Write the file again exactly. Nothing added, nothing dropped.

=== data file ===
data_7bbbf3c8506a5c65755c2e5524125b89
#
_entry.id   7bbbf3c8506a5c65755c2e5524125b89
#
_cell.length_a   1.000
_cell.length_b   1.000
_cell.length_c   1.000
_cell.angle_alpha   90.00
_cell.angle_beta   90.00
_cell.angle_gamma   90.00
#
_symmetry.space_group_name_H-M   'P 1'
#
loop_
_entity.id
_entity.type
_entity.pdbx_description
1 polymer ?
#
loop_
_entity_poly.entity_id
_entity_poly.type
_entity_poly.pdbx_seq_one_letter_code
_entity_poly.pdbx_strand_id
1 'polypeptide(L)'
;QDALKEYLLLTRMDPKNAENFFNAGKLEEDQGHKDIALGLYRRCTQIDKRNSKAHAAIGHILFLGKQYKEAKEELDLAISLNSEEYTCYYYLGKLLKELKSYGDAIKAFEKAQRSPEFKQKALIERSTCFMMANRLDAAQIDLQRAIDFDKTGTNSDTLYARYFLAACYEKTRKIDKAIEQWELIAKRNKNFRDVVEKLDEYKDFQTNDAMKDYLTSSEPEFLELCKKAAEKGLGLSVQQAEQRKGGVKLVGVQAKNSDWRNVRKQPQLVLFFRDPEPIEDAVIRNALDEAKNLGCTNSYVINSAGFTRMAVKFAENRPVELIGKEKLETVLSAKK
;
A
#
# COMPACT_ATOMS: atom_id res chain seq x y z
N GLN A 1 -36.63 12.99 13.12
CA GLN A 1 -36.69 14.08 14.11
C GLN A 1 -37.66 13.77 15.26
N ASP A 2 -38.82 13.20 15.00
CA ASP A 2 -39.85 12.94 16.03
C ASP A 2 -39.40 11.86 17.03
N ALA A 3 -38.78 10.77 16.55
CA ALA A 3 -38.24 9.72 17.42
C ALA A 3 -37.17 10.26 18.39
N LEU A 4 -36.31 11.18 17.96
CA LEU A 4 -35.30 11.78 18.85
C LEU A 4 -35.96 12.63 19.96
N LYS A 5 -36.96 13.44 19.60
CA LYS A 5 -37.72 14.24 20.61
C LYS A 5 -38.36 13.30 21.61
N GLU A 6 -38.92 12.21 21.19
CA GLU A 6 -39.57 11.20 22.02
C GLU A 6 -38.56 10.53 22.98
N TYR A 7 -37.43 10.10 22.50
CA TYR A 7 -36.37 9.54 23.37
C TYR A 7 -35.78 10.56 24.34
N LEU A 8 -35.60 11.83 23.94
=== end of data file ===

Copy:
data_7bbbf3c8506a5c65755c2e5524125b89
#
_entry.id   7bbbf3c8506a5c65755c2e5524125b89
#
_cell.length_a   1.000
_cell.length_b   1.000
_cell.length_c   1.000
_cell.angle_alpha   90.00
_cell.angle_beta   90.00
_cell.angle_gamma   90.00
#
_symmetry.space_group_name_H-M   'P 1'
#
loop_
_entity.id
_entity.type
_entity.pdbx_description
1 polymer ?
#
loop_
_entity_poly.entity_id
_entity_poly.type
_entity_poly.pdbx_seq_one_letter_code
_entity_poly.pdbx_strand_id
1 'polypeptide(L)'
;QDALKEYLLLTRMDPKNAENFFNAGKLEEDQGHKDIALGLYRRCTQIDKRNSKAHAAIGHILFLGKQYKEAKEELDLAISLNSEEYTCYYYLGKLLKELKSYGDAIKAFEKAQRSPEFKQKALIERSTCFMMANRLDAAQIDLQRAIDFDKTGTNSDTLYARYFLAACYEKTRKIDKAIEQWELIAKRNKNFRDVVEKLDEYKDFQTNDAMKDYLTSSEPEFLELCKKAAEKGLGLSVQQAEQRKGGVKLVGVQAKNSDWRNVRKQPQLVLFFRDPEPIEDAVIRNALDEAKNLGCTNSYVINSAGFTRMAVKFAENRPVELIGKEKLETVLSAKK
;
A
#
# COMPACT_ATOMS: atom_id res chain seq x y z
N GLN A 1 -36.63 12.99 13.12
CA GLN A 1 -36.69 14.08 14.11
C GLN A 1 -37.66 13.77 15.26
N ASP A 2 -38.82 13.20 15.00
CA ASP A 2 -39.85 12.94 16.03
C ASP A 2 -39.40 11.86 17.03
N ALA A 3 -38.78 10.77 16.55
CA ALA A 3 -38.24 9.72 17.42
C ALA A 3 -37.17 10.26 18.39
N LEU A 4 -36.31 11.18 17.96
CA LEU A 4 -35.30 11.78 18.85
C LEU A 4 -35.96 12.63 19.96
N LYS A 5 -36.96 13.44 19.60
CA LYS A 5 -37.72 14.24 20.61
C LYS A 5 -38.36 13.30 21.61
N GLU A 6 -38.92 12.21 21.19
CA GLU A 6 -39.57 11.20 22.02
C GLU A 6 -38.56 10.53 22.98
N TYR A 7 -37.43 10.10 22.50
CA TYR A 7 -36.37 9.54 23.37
C TYR A 7 -35.78 10.56 24.34
N LEU A 8 -35.60 11.83 23.94